Brian Hitch

Energetic diplomat, musician and linguist
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The Independent Online

Brian Hitch was a brilliant and versatile musician and linguist, who was also a much-admired diplomat: I think that is putting things in the right order.

Brian Hitch, diplomat: born Wisbech, Cambridgeshire 2 June 1932; Third/Second Secretary, Tokyo 1955-61; staff, Foreign Office 1961-62; Second/First Secretary, Havana 1962-64; First Secretary, Athens 1965-68; First Secretary and Head of Chancery, Tokyo 1968-72; Assistant Head, Southern European Dept, FCO 1972-73; Deputy Head, later Head, Marine and Transport Dept, Foreign and Commonwealth Office 1973-75; Counsellor, Bonn 1975-77; Counsellor, Algiers 1977-80; CVO 1980; Consul-General, Munich 1980-84; Minister, Tokyo 1984-87; CMG 1985; High Commissioner to Malta 1988-91; Director, Diploma in European Studies, Oxford University 1991-96; Fellow, Rowley House (later Kellogg College), Oxford 1991-96 (Emeritus); married 1955 Margot Wooller (two daughters); died Oxford 3 August 2004.

Brian Hitch was a brilliant and versatile musician and linguist, who was also a much-admired diplomat: I think that is putting things in the right order.

His first posting on joining the Foreign Office in 1955 was to Japan, as Third Secretary/Language Student, where he was an enthusiastic member of the Tokyo Madrigal Society, and a sought-after organist and piano accompanist, as he was for the rest of his life.

Successive appointments - in Cuba, Greece, Tokyo again (as Head of Chancery), as Counsellor in Bonn and in Algiers, Consul-General in Munich, Minister in Tokyo and finally, in 1988-91, as High Commissioner to Malta - put him into a variety of situations and responsibilities, mainly political in their agenda. In all of them, his charm, energy, lack of pomposity, linguistic strengths and, not least, commitment to music, won him much admiration and many friends.

In every posting, he either knew the language already or made it his business to learn it quickly. Spanish, in Cuba, was "easy" (at least for Hitch); he acquired Greek within a few months, by staying with a family in Salonika; Bonn and Munich were no problem at all; each appointment in Japan simply refined his amazing skills. In Algiers, he already had French, but Arabic was a new and welcome challenge. Finally, on Malta, he at once decided to hire a private tutor in Maltese (something no diplomat previously had ever done), and was soon claimed to be the readiest pupil she had ever had.

But more than the love of language, music was Hitch's passion. In Cuba, despite the rocket crisis (with the resolution of which he was much concerned), some of his chamber music sessions went on until 2am. The period in Algiers was perhaps less fruitful than the others from this point of view, but the German postings were wonderfully exciting: Hitch's deep knowledge of German culture (language, literature, art and music) made him many friends, in every kind of cultural circle.

He was a man full of eagerness, energy, enjoyment and ebullience. From what used to be called "humble origins", he made his way through the world and through life with an infectious zest. He was born in Wisbech in 1932, the elder child and only son of a shoe-repairer and his wife. Passing the 11 plus, he went to Wisbech Grammar School, where he was soon spotted as an exceptional all-round talent, with special gifts in languages and in music. His teachers, and some of his teachers' wives, willingly gave him out-of-school encouragement in several practical ways. He became FRCO and LRAM while still at school, and won a scholarship in Modern Languages to Magdalene College, Cambridge.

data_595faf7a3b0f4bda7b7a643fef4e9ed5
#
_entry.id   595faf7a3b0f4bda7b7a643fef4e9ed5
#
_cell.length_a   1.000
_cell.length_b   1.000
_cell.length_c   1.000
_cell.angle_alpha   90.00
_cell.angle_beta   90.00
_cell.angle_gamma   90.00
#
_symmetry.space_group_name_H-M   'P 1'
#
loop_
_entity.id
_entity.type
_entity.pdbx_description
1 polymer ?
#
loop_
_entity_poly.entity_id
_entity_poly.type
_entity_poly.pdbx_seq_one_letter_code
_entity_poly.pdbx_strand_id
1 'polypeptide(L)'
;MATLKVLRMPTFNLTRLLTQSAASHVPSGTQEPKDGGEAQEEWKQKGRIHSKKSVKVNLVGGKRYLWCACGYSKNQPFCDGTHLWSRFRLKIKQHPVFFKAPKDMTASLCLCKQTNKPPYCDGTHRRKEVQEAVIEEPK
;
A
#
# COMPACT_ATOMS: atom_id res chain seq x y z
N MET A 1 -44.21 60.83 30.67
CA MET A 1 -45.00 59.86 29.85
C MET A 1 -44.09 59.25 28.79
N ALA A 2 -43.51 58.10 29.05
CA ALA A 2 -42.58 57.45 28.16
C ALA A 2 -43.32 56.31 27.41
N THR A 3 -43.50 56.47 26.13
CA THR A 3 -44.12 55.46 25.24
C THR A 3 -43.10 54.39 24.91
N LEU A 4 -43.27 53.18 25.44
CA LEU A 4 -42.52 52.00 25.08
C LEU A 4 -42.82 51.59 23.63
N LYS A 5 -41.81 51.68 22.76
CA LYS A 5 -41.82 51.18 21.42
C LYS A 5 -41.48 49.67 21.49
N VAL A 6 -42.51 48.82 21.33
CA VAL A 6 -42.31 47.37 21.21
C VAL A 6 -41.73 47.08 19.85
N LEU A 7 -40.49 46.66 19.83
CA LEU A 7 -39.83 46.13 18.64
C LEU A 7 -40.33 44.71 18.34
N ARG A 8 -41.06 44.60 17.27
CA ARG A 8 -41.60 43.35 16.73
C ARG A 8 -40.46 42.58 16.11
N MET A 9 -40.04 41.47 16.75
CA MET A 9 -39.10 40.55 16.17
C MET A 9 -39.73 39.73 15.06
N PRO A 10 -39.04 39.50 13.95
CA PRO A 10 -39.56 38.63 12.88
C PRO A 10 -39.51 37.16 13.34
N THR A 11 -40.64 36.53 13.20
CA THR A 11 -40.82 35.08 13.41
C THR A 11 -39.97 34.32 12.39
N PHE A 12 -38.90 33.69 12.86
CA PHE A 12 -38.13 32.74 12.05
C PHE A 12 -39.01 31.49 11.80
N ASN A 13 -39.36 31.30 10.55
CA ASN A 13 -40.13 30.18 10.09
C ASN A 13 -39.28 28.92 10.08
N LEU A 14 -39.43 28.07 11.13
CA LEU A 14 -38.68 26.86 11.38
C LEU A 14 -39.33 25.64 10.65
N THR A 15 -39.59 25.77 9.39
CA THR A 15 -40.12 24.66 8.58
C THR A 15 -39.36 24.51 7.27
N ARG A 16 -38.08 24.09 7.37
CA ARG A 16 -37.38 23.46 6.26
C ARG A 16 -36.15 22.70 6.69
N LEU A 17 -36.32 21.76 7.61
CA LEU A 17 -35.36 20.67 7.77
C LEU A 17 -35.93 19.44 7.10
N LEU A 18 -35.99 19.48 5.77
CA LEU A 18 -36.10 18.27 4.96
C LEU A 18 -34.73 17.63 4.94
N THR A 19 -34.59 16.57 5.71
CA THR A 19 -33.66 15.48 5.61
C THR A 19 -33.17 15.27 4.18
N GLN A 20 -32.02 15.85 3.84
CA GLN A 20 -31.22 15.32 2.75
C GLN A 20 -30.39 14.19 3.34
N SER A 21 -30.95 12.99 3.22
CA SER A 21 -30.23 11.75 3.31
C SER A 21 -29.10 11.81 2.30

The family story is that he first developed his passion for languages by overhearing some German strawberry-pickers when he was a small boy, and trying to get into conversation with them. He was also fascinated by the church hymn-book first lines in the original (German, Latin, Greek), which he tried to match with the translations.

Before he took up his Cambridge scholarship, Hitch spent 18 months of National Service, not very happily, as an RAF radar operator. But he enjoyed Cambridge. On going down, he passed first equal in the Foreign Office entrance examination, having already married Margot Wooller, daughter of a Sussex farmer, whom he had met on a sixth-form visit to France. Though she had not chosen the role, Margot managed to rise to all the demands of a diplomat's wife, including in distant days the need for elbow-length gloves.

On Malta, though Hitch was happy and effective in a place which some might regard as a backwater, in 1991 there came the chance of a new branching-out. His old colleague from Japan, Sir Sydney Giffard, was visiting, and told him there was a job going at Rowley House (now Kellogg College), at Oxford University - Director, Diploma in European Studies. Within a few days, Hitch secured this post, and for six years it proved to be a marvellous decision: he had much to do with attracting Japanese (and other Asian) mature students to the place.

After his retirement from this in 1996, Hitch continued to give great help to music groups, in Oxford and elsewhere. He installed an organ in his own house, and played it with panache. Musicians with whom he played have told me that he made them feel better musicians than they really were. He certainly made me feel cleverer and more knowledgeable than I really am - about Japan and the Japanese language, for instance.

Hitch was always an original, not a smooth FO type. He was glad to sign an anti-Iraq war letter, along with 50-odd other ex-diplomats: he was never an apparatchik.

But it isn't for his views that one remembers Brian Hitch: it is for his rich and invigorating appetite for life, language, music, which he communicated to so many people in many different parts of the world.

Anthony Thwaite